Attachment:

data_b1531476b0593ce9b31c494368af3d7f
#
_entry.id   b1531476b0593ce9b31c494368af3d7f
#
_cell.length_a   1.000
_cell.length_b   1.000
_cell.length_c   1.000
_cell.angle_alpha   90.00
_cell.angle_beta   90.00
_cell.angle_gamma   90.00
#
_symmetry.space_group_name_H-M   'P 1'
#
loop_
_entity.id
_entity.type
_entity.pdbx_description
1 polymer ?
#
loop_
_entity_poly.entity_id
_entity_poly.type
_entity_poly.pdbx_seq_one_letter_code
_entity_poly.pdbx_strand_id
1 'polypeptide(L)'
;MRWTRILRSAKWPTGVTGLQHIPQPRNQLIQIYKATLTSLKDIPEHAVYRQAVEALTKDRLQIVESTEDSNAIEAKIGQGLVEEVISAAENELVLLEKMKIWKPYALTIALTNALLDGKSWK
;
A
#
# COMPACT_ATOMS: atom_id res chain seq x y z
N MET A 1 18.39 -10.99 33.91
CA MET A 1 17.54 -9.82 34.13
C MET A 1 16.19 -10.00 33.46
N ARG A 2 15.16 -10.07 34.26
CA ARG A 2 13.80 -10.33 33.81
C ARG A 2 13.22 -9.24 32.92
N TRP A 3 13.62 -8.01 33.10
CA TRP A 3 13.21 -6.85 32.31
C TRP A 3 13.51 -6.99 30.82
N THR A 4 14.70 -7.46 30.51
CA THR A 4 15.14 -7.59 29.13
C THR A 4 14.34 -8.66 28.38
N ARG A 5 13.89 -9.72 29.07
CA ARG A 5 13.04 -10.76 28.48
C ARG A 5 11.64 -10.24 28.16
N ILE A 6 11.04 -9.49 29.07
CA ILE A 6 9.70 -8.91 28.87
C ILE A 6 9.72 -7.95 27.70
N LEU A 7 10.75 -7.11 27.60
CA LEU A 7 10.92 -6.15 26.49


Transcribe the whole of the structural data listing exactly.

data_b1531476b0593ce9b31c494368af3d7f
#
_entry.id   b1531476b0593ce9b31c494368af3d7f
#
_cell.length_a   1.000
_cell.length_b   1.000
_cell.length_c   1.000
_cell.angle_alpha   90.00
_cell.angle_beta   90.00
_cell.angle_gamma   90.00
#
_symmetry.space_group_name_H-M   'P 1'
#
loop_
_entity.id
_entity.type
_entity.pdbx_description
1 polymer ?
#
loop_
_entity_poly.entity_id
_entity_poly.type
_entity_poly.pdbx_seq_one_letter_code
_entity_poly.pdbx_strand_id
1 'polypeptide(L)'
;MRWTRILRSAKWPTGVTGLQHIPQPRNQLIQIYKATLTSLKDIPEHAVYRQAVEALTKDRLQIVESTEDSNAIEAKIGQGLVEEVISAAENELVLLEKMKIWKPYALTIALTNALLDGKSWK
;
A
#
# COMPACT_ATOMS: atom_id res chain seq x y z
N MET A 1 18.39 -10.99 33.91
CA MET A 1 17.54 -9.82 34.13
C MET A 1 16.19 -10.00 33.46
N ARG A 2 15.16 -10.07 34.26
CA ARG A 2 13.80 -10.33 33.81
C ARG A 2 13.22 -9.24 32.92
N TRP A 3 13.62 -8.01 33.10
CA TRP A 3 13.21 -6.85 32.31
C TRP A 3 13.51 -6.99 30.82
N THR A 4 14.70 -7.46 30.51
CA THR A 4 15.14 -7.59 29.13
C THR A 4 14.34 -8.66 28.38
N ARG A 5 13.89 -9.72 29.07
CA ARG A 5 13.04 -10.76 28.48
C ARG A 5 11.64 -10.24 28.16
N ILE A 6 11.04 -9.49 29.07
CA ILE A 6 9.70 -8.91 28.87
C ILE A 6 9.72 -7.95 27.70
N LEU A 7 10.75 -7.11 27.60
CA LEU A 7 10.92 -6.15 26.49